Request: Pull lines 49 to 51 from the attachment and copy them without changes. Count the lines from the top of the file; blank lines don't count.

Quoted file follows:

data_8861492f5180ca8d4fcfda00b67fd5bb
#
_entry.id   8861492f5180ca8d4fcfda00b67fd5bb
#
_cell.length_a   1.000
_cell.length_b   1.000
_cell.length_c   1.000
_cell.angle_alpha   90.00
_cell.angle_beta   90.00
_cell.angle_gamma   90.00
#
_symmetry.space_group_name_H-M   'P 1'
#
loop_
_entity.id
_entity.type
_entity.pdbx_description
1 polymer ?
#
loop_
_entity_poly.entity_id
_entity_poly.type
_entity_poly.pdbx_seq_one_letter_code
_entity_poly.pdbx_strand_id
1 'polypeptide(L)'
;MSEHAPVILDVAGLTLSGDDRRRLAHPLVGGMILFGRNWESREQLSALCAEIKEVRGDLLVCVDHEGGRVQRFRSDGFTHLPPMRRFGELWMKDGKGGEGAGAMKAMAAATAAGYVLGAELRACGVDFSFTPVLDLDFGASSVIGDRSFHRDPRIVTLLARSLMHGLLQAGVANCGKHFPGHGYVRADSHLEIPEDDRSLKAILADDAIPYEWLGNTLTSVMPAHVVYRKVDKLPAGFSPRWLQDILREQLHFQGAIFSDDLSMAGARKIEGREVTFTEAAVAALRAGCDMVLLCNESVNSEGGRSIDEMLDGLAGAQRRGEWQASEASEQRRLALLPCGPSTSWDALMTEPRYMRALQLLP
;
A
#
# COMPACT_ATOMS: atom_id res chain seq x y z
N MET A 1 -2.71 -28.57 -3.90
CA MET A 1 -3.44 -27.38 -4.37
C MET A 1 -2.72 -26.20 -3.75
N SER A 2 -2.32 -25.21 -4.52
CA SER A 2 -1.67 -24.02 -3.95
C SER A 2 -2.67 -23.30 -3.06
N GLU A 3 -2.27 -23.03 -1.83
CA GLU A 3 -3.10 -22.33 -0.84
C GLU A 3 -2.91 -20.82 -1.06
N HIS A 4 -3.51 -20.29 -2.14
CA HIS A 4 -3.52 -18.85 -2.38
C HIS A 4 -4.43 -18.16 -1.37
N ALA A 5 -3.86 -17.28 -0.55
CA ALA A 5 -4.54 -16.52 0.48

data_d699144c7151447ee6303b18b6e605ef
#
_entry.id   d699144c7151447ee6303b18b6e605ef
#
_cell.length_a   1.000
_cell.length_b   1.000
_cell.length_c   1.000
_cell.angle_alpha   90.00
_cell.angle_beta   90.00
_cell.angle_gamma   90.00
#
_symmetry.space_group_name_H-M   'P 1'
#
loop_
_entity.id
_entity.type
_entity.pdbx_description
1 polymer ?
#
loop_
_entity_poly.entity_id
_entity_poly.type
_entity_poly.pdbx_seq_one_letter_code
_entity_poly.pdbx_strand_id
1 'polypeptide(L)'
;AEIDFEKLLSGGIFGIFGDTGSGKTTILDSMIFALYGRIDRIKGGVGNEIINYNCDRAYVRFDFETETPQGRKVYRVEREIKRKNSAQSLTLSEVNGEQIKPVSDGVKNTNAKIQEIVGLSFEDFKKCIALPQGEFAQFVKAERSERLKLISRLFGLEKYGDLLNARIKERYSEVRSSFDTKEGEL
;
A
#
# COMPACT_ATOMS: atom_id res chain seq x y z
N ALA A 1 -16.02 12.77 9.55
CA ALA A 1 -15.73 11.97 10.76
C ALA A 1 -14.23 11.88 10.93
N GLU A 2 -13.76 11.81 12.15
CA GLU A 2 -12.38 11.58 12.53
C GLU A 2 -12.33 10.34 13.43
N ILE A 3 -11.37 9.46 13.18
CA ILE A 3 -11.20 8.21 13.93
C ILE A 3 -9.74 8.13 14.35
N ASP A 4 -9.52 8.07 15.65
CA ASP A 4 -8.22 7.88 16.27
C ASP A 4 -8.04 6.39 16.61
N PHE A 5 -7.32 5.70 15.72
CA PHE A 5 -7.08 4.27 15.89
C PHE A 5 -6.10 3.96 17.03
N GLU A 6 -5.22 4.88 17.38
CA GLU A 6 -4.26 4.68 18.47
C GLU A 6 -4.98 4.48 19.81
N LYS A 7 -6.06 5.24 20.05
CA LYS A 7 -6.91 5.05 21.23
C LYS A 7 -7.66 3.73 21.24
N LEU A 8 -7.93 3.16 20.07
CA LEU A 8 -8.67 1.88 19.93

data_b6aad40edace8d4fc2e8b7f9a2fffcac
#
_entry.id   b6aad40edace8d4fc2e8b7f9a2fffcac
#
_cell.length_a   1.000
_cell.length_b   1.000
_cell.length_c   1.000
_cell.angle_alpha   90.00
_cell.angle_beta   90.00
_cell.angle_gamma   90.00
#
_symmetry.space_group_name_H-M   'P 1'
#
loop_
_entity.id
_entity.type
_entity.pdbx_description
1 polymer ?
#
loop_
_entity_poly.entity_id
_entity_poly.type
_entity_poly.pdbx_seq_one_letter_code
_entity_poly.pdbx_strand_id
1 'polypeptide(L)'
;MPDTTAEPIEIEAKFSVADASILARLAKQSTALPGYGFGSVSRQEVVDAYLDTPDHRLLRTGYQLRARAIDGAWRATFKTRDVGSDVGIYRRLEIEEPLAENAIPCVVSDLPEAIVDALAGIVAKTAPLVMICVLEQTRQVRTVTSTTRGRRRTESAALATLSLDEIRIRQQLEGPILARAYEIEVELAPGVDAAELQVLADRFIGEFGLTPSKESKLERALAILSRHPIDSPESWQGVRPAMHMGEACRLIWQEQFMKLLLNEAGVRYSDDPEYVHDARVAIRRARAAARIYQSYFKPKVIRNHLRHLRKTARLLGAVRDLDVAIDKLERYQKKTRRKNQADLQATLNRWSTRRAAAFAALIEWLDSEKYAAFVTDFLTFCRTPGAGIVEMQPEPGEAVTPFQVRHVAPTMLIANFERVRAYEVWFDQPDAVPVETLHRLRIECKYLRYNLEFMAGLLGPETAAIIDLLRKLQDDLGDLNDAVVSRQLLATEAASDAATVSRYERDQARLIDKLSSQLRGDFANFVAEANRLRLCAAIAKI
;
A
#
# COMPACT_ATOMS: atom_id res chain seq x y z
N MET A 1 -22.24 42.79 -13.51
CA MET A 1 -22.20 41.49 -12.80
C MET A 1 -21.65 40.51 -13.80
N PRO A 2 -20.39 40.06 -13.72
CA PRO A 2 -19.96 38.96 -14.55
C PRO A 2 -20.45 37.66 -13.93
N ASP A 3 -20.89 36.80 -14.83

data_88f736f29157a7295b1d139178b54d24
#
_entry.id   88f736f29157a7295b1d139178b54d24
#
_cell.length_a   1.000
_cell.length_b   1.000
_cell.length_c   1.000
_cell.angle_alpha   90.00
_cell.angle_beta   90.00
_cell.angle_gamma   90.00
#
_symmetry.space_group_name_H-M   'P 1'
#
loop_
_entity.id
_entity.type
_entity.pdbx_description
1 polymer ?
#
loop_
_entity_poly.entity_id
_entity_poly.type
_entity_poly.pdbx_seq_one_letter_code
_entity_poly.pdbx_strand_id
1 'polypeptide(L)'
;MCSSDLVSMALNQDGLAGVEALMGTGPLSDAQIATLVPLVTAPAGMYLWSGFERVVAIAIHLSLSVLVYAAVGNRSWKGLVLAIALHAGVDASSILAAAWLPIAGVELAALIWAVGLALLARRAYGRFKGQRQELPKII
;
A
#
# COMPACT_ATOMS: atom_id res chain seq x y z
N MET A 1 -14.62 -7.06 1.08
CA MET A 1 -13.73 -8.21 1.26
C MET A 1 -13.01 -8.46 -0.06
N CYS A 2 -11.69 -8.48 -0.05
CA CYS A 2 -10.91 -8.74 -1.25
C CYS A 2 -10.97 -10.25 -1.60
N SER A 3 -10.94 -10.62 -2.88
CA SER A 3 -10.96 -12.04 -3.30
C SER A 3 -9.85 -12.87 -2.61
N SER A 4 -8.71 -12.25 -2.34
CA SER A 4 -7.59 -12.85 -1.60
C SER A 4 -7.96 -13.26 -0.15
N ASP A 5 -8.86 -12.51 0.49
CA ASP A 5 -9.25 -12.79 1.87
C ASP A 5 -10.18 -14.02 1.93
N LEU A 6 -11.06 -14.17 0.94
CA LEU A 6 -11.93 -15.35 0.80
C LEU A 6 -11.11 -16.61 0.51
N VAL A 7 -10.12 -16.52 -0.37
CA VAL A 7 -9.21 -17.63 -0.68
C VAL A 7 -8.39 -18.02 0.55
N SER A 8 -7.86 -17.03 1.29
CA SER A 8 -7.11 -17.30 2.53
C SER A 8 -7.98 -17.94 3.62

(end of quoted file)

_cell.length_a   1.000
_cell.length_b   1.000
_cell.length_c   1.000